Measures of confinement, lock-downs, social isolation and suspending all but essential economic activity may be workable for large parts of populations in industrialized, developed countries. However, these measures are direly inhumane and impossible to implement in localities, cities and countries worldwide characterised by crowded indecent housing, absence of water, non-existence of social protection, weak public health systems, inability to distribute emergency food and water, and large populations dependent for survival on day-to-day informal work outside homes.

COVID-19: Toward New Forms of Social Organisation
Ivan Timofeev
Force majeure circumstances justify tough steps and new means of governance, which otherwise may have led to public opposition and protests. Like any epidemic, COVID-19 is a temporary phenomenon. But the arrival of an emergency, however fleeting, can provoke changes that will remain with us for a long time. In the near future, companies that do not move to remote methods of work, where it is physically possible, may become a black sheep, writes Ivan Timofeev, Programme Director of the Valdai Discussion Club.

The Paradox

The responses and the changes in attitude manifested in this time of COVID represent a huge paradox – and immediate threats to human welfare, economic activity and social stability.

Primary are discourse and approaches of explicitly nationalist we save ourselves, go it alone, and to hell with the others. In tandem, the others – the foreign, foreigner, and foreigness – are targeted and directly attacked as origin, cause, vector and scapegoat for the alien illness and its perceived mortal threat to ‘our society and economy.’

Institutions and mechanisms, international and national, come under attack, but also the fundamental principles of local and national social cohesion, of peace and of international community are overtly dismissed: cooperation, mutual respect (and dependence), solidarity, shared welfare, and by extension human rights, justice, peace and democracy.

The other side of the paradox is the absolute inability to go it alone for any and all countries and peoples. Even the largest powers are dependent on foreign sources for what makes their economies function from raw materials to technology to people and skills. That dependence is acute for medications, for equipment including PPEs, for health personnel, and for frontline and essential workers. Some self-reliance is possible for some items – for several large industrialized countries – but only for so long, and certainly not as long as this pandemic will be with us, never mind its recurrence or a new one.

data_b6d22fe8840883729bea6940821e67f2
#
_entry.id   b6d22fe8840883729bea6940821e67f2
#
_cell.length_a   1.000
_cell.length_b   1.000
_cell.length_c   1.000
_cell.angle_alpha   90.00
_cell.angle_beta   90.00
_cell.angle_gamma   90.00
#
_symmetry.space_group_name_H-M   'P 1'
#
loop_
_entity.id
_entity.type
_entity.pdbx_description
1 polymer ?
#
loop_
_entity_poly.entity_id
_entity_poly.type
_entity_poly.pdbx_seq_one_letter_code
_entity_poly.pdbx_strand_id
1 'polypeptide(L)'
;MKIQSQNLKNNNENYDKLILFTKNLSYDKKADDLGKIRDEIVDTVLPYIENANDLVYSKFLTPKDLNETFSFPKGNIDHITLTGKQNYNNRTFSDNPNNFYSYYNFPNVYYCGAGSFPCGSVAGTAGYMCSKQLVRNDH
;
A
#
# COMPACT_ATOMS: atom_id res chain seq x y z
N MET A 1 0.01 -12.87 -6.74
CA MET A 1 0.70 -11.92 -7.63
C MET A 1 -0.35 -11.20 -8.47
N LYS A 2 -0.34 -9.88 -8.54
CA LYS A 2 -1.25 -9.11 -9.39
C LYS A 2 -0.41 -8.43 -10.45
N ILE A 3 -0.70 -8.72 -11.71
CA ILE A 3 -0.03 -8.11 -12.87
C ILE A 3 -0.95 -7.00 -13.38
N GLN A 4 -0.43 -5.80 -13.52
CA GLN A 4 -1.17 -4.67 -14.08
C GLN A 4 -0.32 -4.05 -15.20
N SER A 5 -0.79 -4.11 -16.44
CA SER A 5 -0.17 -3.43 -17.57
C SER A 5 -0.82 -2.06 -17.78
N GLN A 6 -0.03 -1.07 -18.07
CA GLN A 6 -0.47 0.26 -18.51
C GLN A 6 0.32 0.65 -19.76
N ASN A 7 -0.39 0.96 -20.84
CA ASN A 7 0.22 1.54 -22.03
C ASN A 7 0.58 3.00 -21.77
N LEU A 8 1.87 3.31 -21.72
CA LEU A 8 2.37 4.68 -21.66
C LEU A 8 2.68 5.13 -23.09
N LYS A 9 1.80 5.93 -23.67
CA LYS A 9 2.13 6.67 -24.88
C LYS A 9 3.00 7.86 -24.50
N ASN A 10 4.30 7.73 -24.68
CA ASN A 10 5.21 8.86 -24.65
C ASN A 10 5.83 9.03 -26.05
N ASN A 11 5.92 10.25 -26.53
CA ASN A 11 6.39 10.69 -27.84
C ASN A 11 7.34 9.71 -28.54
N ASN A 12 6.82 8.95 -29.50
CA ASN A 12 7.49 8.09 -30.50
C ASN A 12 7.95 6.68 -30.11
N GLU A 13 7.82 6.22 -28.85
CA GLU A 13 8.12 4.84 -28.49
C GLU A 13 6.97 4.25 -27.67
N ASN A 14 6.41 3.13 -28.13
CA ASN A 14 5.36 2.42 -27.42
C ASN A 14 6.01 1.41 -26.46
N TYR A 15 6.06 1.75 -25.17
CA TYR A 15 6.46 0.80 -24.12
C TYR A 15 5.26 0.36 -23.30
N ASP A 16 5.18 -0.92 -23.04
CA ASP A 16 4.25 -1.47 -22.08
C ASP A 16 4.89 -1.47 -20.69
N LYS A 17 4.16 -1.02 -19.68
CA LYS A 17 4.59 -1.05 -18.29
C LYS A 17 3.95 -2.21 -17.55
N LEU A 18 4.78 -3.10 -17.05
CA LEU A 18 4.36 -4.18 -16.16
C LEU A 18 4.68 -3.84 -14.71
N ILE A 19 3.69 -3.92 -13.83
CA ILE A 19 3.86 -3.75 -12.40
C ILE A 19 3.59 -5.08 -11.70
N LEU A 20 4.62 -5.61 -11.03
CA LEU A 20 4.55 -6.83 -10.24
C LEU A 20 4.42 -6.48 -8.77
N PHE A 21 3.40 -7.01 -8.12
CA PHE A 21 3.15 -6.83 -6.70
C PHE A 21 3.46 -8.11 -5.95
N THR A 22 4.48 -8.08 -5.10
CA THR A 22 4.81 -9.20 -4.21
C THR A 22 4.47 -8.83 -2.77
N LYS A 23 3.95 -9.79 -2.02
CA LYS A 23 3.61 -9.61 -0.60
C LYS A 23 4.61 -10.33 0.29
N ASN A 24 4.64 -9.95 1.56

The disaster ahead

To paraphrase UN Under Secretary General for Humanitarian Affairs Mark Lowcock, "The most devastating and destabilising effects" of the pandemic are experienced among the world's poorer countries and among the poor, minority and immigrant populations in developed countries. Unless action is taken now – supported by the norms, institutions and potential of the well developed international community system, “we should be prepared for a significant rise in conflict, hunger and poverty. The spectre of multiple famines looms."

Concern is rising about where a large part of the world’s food will come from over the next year as millions of migrant workers are blocked from travelling to farmlands in Argentina, Canada, France, Germany, Ireland, Italy, Kazakhstan, Mexico, Portugal, Russian Federation, South Africa, Sudan, Sweden, Switzerland, the UK, the USA, to name only a few. Each of these countries is dependent on seasonal workers from abroad for agricultural labour, food production and processing, work that natives – other than some internal migrant farmworkers – remain unavailable, unable, unwilling and unqualified to do.

At the same time, widespread shortages of health workers already undermined healthcare in many countries while ageing populations needing more health care – never mind the pandemic – are growing worldwide. Reliable projections indicate 9 million more nurses will be needed worldwide than available by the year 2025. International recruitment for immigrant nurses has already depleted national health care systems in developing countries in all regions.